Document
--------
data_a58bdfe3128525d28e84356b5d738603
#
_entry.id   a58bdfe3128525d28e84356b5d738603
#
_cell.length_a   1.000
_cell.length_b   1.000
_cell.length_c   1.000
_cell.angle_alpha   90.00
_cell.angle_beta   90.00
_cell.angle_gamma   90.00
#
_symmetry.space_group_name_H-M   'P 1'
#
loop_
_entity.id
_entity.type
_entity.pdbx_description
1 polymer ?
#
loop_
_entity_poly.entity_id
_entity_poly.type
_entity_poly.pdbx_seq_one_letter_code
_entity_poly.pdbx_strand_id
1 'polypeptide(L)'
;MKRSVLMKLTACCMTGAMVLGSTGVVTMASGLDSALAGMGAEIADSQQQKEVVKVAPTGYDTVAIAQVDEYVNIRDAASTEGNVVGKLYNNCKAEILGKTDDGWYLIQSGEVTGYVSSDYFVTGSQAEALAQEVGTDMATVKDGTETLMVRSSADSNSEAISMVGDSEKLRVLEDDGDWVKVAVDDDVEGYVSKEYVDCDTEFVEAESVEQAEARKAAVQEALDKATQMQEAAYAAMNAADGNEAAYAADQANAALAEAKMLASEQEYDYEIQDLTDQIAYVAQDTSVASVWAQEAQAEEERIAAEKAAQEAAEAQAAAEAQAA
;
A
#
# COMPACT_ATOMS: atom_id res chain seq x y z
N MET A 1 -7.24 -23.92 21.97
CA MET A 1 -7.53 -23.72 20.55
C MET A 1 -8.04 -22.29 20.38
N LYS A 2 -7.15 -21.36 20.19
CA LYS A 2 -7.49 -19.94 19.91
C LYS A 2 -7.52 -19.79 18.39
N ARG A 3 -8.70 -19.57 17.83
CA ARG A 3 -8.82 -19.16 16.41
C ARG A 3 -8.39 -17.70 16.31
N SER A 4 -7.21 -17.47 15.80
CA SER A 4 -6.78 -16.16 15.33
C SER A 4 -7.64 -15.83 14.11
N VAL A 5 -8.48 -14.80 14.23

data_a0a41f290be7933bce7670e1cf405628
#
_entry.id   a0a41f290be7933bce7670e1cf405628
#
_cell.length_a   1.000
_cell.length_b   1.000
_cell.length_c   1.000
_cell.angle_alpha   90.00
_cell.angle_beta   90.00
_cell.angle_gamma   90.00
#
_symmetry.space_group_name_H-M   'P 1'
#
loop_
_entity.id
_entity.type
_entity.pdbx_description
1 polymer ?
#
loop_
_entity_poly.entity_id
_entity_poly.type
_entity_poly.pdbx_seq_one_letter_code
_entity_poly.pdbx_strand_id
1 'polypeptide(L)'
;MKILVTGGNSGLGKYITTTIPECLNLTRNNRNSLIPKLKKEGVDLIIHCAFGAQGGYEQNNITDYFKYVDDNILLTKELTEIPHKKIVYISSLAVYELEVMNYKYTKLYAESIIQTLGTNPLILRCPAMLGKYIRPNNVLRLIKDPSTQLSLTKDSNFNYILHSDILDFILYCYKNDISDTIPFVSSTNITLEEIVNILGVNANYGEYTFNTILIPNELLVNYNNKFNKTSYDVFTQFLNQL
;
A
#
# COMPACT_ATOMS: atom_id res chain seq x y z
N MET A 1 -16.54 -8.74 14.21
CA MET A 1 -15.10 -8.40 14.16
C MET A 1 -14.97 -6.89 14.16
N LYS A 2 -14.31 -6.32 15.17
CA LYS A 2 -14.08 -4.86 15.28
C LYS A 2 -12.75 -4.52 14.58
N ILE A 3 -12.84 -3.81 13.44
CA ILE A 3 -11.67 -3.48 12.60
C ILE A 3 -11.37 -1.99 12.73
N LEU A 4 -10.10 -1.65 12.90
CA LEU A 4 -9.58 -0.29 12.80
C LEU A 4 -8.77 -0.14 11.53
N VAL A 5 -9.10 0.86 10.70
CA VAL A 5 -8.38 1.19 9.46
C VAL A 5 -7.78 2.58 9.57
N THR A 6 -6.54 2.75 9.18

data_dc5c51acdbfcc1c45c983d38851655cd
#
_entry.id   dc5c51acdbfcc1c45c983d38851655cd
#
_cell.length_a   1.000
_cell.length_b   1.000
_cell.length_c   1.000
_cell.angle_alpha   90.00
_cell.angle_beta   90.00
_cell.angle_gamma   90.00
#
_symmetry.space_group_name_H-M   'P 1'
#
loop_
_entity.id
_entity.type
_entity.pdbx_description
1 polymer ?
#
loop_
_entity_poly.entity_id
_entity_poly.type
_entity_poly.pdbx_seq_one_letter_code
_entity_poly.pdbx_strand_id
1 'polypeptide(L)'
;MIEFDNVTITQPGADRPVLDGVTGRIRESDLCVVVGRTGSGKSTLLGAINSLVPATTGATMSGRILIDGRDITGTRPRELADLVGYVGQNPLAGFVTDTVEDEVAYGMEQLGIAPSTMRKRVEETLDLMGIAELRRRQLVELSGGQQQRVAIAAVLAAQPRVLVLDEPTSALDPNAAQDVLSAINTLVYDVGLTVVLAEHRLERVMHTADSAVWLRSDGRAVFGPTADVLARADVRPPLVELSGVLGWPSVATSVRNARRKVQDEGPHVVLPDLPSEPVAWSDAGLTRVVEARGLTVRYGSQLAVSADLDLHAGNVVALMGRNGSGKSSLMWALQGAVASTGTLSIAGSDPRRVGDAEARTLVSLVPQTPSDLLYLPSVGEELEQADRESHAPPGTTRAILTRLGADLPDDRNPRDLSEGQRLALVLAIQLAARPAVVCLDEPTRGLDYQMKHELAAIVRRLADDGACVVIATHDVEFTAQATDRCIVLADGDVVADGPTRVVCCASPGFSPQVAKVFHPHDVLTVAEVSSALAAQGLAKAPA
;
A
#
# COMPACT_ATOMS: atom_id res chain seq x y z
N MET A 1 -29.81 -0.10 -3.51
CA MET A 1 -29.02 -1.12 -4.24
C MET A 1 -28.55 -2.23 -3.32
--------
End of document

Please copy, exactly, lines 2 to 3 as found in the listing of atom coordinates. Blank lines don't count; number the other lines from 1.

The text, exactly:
#
_entry.id   a58bdfe3128525d28e84356b5d738603